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Want to learn more about Linux filesystems? Here are some recommendations.
Here are some other resources you can use to reinforce the information covered in this course.
The best way to learn about Linux filesystems is to experiment with an actual machine. Luckily Linux doesn't need very new or fast hardware to run well. If you have an old PC or laptop lying around collecting dust, this would be a good candidate for installing Linux for experimentation purposes.
While arguably not the best VM software available, VirtualBox has these important points going for it:
- It runs on Windows, Mac OSX, and Linux
- It's easy to install and configure
- It's free!
If you don't have extra hardware lying around to play with, running Linux in a VM is a decent alternative, as you have already seen!
Almost all Linux commands have well maintained documentation built right into the operating system. This information is called the Linux manpages (manual) and can be accessed from a command line via the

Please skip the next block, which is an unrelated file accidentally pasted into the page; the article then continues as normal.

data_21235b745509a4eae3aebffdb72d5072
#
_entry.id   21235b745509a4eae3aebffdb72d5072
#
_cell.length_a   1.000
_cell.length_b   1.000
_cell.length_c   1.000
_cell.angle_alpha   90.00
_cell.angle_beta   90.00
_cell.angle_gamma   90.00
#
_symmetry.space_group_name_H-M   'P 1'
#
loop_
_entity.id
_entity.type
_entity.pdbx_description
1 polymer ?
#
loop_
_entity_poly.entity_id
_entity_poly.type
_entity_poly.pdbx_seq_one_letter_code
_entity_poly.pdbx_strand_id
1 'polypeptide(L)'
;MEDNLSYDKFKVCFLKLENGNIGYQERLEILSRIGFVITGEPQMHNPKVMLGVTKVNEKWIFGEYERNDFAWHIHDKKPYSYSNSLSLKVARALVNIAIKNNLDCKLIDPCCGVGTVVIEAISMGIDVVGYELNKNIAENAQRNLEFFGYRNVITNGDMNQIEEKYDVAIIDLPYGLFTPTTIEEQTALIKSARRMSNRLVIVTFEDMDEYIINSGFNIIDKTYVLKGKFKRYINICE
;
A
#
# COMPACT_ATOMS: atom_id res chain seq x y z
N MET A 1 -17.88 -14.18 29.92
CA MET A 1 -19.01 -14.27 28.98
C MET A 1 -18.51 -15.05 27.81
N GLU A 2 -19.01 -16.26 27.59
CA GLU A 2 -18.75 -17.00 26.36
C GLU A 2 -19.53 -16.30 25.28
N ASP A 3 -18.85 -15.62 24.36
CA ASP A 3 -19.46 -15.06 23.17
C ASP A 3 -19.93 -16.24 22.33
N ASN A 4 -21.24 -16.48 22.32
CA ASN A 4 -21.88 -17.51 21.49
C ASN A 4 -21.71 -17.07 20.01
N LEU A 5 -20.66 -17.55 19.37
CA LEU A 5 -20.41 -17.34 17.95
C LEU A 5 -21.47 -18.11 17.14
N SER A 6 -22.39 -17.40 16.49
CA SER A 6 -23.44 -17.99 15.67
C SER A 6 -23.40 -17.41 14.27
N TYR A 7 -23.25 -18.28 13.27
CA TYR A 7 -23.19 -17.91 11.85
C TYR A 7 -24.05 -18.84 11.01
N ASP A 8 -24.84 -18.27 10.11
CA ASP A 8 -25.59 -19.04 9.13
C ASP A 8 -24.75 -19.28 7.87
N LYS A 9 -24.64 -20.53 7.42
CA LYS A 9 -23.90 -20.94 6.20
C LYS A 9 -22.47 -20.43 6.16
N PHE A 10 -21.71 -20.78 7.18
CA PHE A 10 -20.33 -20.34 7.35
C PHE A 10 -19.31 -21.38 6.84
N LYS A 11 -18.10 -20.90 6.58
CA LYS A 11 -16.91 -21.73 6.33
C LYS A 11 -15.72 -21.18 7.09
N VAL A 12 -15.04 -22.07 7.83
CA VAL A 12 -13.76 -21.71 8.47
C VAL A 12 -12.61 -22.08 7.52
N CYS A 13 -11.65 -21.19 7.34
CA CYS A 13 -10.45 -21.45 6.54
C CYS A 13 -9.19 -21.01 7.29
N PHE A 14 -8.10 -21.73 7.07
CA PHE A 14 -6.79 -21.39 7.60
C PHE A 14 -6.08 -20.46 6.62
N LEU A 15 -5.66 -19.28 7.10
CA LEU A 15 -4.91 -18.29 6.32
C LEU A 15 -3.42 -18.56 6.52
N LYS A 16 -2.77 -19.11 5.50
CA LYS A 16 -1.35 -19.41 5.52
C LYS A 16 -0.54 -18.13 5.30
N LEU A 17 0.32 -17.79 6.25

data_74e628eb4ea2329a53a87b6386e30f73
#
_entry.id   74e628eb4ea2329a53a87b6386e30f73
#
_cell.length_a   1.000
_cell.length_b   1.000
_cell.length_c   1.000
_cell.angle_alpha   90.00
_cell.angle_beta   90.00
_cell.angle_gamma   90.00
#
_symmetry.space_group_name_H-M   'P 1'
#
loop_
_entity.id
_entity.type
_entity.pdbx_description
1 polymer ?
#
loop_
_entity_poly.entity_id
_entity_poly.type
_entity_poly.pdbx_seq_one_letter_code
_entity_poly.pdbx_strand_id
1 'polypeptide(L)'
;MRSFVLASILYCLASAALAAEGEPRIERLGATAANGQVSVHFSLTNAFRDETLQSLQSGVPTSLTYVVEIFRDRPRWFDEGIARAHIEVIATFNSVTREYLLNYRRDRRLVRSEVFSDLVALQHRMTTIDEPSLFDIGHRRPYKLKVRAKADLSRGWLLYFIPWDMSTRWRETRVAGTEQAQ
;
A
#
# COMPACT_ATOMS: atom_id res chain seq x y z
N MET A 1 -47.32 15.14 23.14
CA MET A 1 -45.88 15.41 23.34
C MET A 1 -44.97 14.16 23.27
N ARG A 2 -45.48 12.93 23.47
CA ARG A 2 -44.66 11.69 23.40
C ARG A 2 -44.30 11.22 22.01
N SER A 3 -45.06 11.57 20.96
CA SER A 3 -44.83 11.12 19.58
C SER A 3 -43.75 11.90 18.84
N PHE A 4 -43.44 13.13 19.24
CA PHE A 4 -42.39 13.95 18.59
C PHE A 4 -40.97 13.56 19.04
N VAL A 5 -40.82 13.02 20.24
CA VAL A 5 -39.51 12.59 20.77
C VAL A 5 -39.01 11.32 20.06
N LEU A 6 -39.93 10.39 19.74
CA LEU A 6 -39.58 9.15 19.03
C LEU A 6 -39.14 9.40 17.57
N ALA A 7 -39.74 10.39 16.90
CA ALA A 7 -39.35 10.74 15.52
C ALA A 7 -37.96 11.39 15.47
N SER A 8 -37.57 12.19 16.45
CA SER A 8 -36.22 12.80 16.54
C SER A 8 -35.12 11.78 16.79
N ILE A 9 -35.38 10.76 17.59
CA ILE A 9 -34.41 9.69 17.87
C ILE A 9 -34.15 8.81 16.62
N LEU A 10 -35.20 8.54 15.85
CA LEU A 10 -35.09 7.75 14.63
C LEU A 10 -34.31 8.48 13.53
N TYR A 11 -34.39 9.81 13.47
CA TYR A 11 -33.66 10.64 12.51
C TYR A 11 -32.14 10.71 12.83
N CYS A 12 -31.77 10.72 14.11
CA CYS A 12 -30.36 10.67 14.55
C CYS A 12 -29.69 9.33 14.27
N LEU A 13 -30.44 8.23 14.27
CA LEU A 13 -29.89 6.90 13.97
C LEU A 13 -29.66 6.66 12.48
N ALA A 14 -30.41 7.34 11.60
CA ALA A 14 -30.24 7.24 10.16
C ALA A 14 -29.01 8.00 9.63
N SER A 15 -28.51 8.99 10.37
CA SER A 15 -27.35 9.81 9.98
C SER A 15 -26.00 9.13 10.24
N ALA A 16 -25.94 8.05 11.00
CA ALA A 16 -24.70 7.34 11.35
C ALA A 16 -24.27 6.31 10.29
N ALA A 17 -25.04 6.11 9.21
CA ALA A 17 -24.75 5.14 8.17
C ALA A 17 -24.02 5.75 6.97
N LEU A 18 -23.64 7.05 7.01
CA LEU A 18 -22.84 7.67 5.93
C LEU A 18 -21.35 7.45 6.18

man command. For example:
This will give you information on the usage of the
fdisk command. You can also find these manuals online. The Ubuntu manuals are located at http://manpages.ubuntu.com/. As an example, take a look at the manpage for fdisk.
Here are some resources to expand your knowledge of Linux filesystems. They build on the information introduced in the course you have just completed.
Future Tech.io courses
Okay. I haven't written the next course in this series yet. But I have big plans! Keep your eyes open for Linux Filesystems 102 - Disk Partitions. (Link TBD)
Linux Advanced File System Management (Pluralsight)
Pluralsight is an excellent online training site. It offers a large number of courses on a wide variety of topics, presented by very knowledgeable experts. Pluralsight is a paid resource, but it is well worth the money if you are serious about a career in technology.
The Linux Advanced File System Management Pluralsight course, by Andrew Mallett, covers many of the same topics that we have learned here, but also gives much more detail about topics such as XFS, btrfs, RAID, and LVM.
More Linux commands to inspect hardware (BinaryTides)
The BinaryTides article on 16 commands to check hardware information on Linux gives a very comprehensive list of ways to explore your Linux computer's hardware.